• I think supply and demand is at fault, we can’t blame the media without looking at consumers too. We live in an image crazy, celeb hungry world. We all want to know what happened to see and read more. I am also a huge believer in celebrating the little legacies as well as the big, as you know. But I agree that there needs to be protocol here, the family need to grieve, there needs to be formal obituaries and then, by all means, start to celebrate the little things.

  • I hate the way celebrity magazines build people up then pull the rug from under them. As humans we all have flaws, most of us just don’t have to live with them being pored over by acid tongued reporters or thousands of readers/viewers. I don’t buy celebrity magazines and I don’t watch programmes like Big Brother or TOWIE who turn ordinary flawed humans into ‘stars’ then watch them crumble. Cruelty to others has become a form of entertainment and the World would be a much better place if we could all show people a bit more kindness. Peaches Geldof was much loved by those who really knew her and who didn’t care what her ‘look’ was. May her little boys be allowed the peace to grow up away from the cameras and to live a happier life.

  • Thank you for addressing this. It’s a terrible piece of modern journalism…a knee jerk reaction to a terribly sad story, which is quick, let’s get something on social media. I think people are too quick to use social media to get a voice when something terrible happens. I always step back as often feel in the moment, I might say something I might later regret. I actually feel very sad about Peaches death, more so than I would have thought, but I’m not one to join in the RIPs…I never do, but it doesn’t mean I don’t care and feel sad. I wish her family all the best.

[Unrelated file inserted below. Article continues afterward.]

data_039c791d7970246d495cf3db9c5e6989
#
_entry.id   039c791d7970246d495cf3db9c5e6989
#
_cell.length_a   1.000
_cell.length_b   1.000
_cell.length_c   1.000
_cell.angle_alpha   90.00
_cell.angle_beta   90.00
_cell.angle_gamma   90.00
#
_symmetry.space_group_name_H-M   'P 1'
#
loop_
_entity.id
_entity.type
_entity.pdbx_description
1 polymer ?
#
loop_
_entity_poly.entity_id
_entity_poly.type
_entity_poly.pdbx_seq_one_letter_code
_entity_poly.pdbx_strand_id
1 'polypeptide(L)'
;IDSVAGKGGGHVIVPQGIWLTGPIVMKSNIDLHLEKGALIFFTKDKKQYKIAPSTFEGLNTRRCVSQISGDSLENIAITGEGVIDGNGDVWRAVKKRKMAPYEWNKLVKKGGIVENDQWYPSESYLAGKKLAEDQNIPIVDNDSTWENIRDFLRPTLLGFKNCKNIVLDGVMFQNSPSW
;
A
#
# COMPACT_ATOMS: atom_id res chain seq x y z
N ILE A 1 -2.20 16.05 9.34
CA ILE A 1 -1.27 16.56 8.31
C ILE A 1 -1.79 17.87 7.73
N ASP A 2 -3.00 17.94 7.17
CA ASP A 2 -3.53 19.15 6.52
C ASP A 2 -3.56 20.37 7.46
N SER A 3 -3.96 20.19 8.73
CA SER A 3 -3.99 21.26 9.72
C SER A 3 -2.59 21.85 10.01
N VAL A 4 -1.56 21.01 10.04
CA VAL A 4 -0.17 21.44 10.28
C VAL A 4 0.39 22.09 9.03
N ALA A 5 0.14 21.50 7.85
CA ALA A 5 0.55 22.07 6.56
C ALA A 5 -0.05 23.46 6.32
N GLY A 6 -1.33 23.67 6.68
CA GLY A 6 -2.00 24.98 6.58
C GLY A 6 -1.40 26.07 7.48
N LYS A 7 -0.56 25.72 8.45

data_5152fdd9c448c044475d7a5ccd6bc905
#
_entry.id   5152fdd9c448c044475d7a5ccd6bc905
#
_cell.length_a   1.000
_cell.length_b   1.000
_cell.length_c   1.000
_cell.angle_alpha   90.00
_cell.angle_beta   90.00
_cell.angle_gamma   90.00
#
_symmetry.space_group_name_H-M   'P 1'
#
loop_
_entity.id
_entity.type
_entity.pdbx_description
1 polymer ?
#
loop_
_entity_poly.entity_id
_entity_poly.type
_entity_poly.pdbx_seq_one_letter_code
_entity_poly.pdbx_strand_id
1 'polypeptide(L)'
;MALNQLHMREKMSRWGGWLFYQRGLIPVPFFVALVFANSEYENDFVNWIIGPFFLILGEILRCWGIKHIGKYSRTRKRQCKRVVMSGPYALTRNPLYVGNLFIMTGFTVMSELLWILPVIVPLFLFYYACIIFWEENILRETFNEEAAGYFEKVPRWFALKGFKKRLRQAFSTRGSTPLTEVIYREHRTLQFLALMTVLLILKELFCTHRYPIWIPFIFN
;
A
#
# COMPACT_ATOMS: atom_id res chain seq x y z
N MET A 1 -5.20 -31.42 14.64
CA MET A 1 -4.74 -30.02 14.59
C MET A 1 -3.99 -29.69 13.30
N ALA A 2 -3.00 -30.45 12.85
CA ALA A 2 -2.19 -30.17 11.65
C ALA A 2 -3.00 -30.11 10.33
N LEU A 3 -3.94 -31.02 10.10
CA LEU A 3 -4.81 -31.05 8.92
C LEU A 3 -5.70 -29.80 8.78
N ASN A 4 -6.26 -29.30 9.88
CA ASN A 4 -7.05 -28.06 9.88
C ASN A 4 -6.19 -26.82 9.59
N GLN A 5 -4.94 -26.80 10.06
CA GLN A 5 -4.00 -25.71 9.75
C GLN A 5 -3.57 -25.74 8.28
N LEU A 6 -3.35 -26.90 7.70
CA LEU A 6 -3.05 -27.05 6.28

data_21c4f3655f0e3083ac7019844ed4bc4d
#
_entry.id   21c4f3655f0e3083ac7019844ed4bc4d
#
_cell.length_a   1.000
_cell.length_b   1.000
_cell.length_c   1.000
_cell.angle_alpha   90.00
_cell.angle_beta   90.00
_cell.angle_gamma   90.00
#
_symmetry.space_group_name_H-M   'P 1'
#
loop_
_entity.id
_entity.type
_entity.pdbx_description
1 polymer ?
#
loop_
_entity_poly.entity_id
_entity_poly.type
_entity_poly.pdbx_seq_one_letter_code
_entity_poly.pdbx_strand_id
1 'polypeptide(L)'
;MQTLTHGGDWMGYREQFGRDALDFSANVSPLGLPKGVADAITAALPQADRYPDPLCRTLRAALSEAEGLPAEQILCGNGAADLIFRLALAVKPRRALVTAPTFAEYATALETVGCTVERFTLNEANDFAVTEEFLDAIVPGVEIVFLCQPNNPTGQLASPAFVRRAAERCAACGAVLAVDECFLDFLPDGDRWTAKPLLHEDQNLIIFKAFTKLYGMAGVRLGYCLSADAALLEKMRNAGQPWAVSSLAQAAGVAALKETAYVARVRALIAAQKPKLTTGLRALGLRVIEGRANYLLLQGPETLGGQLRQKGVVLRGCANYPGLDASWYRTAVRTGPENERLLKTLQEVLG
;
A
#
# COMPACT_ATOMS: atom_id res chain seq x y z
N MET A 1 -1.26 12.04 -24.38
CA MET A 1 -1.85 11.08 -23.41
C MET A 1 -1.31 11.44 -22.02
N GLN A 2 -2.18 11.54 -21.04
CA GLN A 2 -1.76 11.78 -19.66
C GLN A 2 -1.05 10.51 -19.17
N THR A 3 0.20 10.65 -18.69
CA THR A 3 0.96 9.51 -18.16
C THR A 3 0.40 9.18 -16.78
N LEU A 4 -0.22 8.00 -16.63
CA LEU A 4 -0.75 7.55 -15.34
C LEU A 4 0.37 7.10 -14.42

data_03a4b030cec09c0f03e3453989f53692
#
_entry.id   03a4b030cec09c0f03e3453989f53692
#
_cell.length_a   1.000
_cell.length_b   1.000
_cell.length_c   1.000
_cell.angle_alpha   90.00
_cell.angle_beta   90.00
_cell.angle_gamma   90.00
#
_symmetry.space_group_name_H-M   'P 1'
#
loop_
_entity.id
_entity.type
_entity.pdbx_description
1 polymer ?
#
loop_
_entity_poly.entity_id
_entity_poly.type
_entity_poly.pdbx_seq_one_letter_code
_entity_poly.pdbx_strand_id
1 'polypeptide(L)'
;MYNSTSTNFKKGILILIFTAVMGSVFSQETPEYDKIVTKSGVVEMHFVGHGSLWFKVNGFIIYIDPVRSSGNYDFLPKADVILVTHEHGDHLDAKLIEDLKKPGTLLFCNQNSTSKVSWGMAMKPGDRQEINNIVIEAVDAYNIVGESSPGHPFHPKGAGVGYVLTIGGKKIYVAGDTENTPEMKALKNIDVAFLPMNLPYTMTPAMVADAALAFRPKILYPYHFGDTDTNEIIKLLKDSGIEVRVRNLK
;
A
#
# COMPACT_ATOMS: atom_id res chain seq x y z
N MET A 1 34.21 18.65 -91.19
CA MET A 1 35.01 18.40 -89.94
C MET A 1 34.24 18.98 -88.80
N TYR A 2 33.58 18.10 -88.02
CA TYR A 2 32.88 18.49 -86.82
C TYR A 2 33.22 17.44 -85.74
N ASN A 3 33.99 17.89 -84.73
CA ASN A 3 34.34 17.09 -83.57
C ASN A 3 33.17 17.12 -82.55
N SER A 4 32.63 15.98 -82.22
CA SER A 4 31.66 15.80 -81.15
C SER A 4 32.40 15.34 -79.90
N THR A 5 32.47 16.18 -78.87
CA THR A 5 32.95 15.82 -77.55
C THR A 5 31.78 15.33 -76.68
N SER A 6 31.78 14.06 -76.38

• Agreed! The whole thing is ludicrous. One radio station yesterday had news clips of Midge Ure every hour. Midge Ure, who was friends with Geldof and heard the news from his daughter, who had heard it on the news. Tenuously linked to the tragedy at best.
    Meanwhile the Daily Fail had a go at Katie Hopkins for not “acknowledging” the death. What?! I seem to have missed this new rule that whenever someone famous dies, everyone who ever met them or even knew about their existence must send at least one RIP tweet. Madness!

  • so unnecessary. understand that as a story it will be reported by 25 best looks? seriously how inappropriate.

  • why are we even shocked ??? we have become so numbed so desensitised to the media and advertising and the objectification of women that this is just another normal day isnt it ??? isnt it ??? time to stop buying their magazines ladies , we must make a stand x Shame on all magazines everywhere x